Dr. Christophe Sévin-Allouet (Éveha International)
How Eveha Participates
Program Directorate and materials
The second excavation campaign, conducted during the winter of 2019, uncovered a complex monument combining a circular tomb measuring 4,20 m of diameter with a rectangular building divided by internal walls (fig.4).
Three individuals were found in cells located in the center of the tomb (fig.5) : two adults and a 16-month-old baby, associated with goat deposits and funeral artefacts (beads and shell ring).
Two bioapatite datings, one on human bone and the other on goat bone, has given a chronology for this tomb during the beginning of Hafit period (3081-2906 cal. BC). At the end of its use, this tomb was most certainly condemned by fire : traces of a very important fire are visible throughout the southern part of the tomb. The limestone presents here a blue / red color and has been completely destroyed by the intense heat.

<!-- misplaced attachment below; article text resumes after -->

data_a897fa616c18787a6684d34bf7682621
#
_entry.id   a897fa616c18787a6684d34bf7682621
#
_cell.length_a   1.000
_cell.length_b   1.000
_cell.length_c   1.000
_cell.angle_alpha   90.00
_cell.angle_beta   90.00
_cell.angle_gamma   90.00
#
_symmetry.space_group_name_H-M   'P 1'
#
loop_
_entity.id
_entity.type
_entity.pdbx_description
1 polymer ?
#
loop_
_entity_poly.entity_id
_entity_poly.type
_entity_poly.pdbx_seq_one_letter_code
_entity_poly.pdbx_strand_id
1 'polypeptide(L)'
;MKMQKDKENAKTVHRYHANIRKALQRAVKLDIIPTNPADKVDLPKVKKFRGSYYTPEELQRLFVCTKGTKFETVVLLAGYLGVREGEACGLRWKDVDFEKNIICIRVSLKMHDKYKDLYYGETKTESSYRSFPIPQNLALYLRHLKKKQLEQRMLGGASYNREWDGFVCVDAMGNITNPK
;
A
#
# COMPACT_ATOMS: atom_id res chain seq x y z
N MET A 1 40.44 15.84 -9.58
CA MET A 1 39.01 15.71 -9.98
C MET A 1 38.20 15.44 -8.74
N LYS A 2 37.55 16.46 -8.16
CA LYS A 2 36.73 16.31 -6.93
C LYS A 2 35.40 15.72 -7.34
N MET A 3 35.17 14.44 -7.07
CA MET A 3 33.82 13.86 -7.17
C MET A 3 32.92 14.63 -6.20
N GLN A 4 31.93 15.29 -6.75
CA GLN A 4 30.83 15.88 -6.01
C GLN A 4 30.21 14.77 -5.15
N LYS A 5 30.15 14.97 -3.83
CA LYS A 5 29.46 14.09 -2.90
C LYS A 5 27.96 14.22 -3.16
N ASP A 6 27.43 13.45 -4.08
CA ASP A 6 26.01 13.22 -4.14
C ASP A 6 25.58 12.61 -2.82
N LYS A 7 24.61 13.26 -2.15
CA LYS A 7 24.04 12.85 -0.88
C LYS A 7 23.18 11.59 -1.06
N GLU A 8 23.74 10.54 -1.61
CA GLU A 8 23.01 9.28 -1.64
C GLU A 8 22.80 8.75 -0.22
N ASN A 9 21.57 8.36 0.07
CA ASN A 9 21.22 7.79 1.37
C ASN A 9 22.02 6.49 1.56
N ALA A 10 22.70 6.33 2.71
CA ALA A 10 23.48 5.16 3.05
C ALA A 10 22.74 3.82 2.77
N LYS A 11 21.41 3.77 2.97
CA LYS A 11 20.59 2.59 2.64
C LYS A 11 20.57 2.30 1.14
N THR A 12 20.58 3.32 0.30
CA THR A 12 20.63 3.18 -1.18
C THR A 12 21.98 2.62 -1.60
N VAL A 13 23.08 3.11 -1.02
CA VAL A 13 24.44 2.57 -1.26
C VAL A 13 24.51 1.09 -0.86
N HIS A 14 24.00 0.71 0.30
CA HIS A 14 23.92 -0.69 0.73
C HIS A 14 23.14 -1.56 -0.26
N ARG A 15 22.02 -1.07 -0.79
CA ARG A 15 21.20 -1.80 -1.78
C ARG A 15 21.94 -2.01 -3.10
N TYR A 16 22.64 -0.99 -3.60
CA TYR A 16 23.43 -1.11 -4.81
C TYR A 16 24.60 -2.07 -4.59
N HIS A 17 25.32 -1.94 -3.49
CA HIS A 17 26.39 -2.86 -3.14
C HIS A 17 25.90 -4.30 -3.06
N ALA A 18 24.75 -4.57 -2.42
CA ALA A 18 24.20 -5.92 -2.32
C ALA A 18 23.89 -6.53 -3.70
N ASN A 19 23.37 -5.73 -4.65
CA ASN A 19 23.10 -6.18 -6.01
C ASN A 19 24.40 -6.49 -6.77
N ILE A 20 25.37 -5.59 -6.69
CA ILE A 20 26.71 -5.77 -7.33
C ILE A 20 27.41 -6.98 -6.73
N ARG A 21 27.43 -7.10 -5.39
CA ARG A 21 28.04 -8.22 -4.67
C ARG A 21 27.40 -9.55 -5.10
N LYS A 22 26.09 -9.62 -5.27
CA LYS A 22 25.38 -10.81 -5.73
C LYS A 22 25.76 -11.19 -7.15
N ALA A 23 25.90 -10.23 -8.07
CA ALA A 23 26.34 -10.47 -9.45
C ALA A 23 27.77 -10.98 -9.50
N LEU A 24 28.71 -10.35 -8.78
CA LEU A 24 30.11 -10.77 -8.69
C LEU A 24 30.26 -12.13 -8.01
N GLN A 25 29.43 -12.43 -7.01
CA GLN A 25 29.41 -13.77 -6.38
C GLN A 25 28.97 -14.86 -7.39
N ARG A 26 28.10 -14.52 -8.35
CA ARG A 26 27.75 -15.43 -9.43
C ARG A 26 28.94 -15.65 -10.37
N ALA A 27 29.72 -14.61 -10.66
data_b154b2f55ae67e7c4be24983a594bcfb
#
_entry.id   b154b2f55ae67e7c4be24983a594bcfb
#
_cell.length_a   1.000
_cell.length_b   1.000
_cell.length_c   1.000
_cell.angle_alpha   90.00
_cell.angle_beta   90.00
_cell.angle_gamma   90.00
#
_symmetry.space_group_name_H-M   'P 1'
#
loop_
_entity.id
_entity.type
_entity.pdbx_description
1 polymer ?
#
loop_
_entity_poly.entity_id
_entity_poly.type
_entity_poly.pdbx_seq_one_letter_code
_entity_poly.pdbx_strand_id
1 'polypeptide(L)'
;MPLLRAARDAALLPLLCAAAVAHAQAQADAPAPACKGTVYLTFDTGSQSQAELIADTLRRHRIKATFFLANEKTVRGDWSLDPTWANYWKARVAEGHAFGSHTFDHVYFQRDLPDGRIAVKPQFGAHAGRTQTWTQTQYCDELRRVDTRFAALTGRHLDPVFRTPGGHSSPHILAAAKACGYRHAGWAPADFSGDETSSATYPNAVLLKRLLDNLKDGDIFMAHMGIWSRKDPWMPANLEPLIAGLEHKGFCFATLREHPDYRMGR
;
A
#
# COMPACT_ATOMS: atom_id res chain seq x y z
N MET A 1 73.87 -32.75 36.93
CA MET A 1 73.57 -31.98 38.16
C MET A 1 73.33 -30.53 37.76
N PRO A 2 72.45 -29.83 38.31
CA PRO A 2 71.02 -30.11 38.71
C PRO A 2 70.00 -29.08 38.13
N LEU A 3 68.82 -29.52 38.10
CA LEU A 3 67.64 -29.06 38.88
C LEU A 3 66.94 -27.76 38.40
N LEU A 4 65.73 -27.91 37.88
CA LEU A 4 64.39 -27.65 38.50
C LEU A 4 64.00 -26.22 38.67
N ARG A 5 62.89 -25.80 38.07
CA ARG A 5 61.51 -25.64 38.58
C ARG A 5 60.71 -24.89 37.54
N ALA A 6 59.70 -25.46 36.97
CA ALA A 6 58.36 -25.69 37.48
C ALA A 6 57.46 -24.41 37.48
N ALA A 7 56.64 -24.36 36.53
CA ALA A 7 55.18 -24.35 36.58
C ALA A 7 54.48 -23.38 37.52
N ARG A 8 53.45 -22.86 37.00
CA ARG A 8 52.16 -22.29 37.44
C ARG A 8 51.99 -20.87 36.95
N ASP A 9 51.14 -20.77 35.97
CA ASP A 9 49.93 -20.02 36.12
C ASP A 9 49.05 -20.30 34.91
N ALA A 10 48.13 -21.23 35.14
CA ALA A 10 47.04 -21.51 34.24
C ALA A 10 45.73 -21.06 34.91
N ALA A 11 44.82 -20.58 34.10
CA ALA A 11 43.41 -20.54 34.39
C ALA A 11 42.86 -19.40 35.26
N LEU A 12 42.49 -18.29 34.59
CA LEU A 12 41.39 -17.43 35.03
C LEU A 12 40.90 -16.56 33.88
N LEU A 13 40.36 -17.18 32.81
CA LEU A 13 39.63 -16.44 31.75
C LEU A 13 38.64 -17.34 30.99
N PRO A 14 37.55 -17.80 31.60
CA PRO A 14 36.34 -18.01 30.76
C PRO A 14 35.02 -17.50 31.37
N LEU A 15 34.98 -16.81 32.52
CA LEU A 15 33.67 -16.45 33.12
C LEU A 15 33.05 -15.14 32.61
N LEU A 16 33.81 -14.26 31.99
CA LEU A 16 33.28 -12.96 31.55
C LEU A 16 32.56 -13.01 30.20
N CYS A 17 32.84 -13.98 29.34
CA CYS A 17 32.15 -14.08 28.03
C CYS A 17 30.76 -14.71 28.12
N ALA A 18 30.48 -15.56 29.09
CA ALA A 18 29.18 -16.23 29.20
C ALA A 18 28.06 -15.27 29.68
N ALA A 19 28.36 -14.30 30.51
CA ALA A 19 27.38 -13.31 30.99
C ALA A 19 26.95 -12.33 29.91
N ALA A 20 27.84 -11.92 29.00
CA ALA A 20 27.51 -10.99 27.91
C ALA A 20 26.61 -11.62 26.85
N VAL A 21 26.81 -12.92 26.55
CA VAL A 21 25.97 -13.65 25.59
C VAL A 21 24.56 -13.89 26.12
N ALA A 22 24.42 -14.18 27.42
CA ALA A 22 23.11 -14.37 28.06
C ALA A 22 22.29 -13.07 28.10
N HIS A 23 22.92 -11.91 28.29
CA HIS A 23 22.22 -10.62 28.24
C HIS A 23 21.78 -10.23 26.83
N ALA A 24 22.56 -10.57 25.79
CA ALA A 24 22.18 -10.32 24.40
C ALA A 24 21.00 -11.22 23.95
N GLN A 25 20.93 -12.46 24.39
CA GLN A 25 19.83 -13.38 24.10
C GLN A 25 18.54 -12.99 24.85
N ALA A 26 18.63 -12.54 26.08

According to a radiocarbon dating on charcoal, the large rectangular monument is posterior of the tomb, belonging to the Umm an-Nar period (2575-2347 cal. BC). Thus, this posterior dwelling was built by merging with the previous tomb and probably recovering the stones which constituted its facing.
Considering the architectural elements like absence in the chaining of the facings or the gaps in the walls, that testify of free-standing buildings, it is possible to propose at least two or three distinct architectural phases corresponding to different occupations and remodelings.